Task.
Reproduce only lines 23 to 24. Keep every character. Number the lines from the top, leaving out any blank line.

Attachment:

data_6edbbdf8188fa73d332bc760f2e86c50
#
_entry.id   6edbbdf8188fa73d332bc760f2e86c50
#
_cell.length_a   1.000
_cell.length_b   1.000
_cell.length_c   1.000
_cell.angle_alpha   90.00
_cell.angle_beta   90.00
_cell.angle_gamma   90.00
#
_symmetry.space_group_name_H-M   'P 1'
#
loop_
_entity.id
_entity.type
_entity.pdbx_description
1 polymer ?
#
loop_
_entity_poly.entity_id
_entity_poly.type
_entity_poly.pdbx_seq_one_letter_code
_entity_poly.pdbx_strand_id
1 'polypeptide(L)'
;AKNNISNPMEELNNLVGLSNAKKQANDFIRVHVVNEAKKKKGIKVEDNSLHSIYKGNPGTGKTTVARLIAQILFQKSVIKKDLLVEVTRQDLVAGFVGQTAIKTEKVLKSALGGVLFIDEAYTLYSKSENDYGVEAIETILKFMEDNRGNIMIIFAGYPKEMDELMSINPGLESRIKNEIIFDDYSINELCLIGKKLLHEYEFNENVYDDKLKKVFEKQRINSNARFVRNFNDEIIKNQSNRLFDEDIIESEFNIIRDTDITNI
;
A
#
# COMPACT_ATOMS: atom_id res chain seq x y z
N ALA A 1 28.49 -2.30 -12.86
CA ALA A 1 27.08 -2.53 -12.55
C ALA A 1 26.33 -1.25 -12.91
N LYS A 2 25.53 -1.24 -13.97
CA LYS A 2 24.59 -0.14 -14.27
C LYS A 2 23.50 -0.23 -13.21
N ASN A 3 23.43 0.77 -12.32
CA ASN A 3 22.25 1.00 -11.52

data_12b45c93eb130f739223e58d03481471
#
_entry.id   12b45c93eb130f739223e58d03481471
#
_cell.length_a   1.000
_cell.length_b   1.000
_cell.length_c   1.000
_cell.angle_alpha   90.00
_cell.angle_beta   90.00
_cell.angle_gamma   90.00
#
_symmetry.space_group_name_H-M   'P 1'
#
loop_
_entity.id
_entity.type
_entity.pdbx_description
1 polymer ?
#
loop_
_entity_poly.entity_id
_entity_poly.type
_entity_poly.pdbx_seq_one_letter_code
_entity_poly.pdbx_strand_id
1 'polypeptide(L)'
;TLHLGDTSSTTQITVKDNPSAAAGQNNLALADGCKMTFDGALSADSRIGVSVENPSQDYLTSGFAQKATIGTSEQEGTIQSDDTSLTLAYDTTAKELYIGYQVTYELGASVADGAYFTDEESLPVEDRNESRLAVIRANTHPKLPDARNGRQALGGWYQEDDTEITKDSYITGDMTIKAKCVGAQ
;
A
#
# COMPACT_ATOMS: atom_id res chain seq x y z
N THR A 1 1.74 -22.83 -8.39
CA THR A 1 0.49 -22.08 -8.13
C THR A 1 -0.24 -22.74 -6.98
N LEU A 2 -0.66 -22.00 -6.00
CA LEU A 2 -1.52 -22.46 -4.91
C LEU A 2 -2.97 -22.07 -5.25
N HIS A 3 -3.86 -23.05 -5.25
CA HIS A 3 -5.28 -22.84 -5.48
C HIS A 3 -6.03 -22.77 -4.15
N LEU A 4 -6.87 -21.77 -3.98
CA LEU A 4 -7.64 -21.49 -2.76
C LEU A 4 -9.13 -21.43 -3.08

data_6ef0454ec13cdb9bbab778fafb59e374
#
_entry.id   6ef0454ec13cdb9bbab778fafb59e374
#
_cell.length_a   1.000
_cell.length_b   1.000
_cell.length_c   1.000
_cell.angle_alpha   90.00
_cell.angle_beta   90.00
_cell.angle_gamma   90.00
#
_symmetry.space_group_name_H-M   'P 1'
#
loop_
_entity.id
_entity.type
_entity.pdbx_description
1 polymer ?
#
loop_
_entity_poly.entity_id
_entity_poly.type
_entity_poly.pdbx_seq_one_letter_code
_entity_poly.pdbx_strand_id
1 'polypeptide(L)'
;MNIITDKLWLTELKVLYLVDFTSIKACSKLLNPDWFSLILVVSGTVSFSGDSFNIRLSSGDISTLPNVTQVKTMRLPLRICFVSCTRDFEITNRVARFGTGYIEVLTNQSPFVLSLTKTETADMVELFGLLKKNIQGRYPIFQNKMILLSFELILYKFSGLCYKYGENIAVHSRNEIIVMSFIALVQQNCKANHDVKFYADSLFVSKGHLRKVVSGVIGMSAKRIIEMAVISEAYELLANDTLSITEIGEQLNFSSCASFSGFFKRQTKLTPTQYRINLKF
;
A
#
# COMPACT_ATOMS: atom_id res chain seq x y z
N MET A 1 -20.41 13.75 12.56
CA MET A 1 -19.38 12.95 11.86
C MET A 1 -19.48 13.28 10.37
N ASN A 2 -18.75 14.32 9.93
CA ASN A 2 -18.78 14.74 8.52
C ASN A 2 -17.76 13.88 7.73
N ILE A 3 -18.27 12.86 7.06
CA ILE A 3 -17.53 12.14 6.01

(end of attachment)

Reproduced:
_entity_poly.pdbx_seq_one_letter_code
_entity_poly.pdbx_strand_id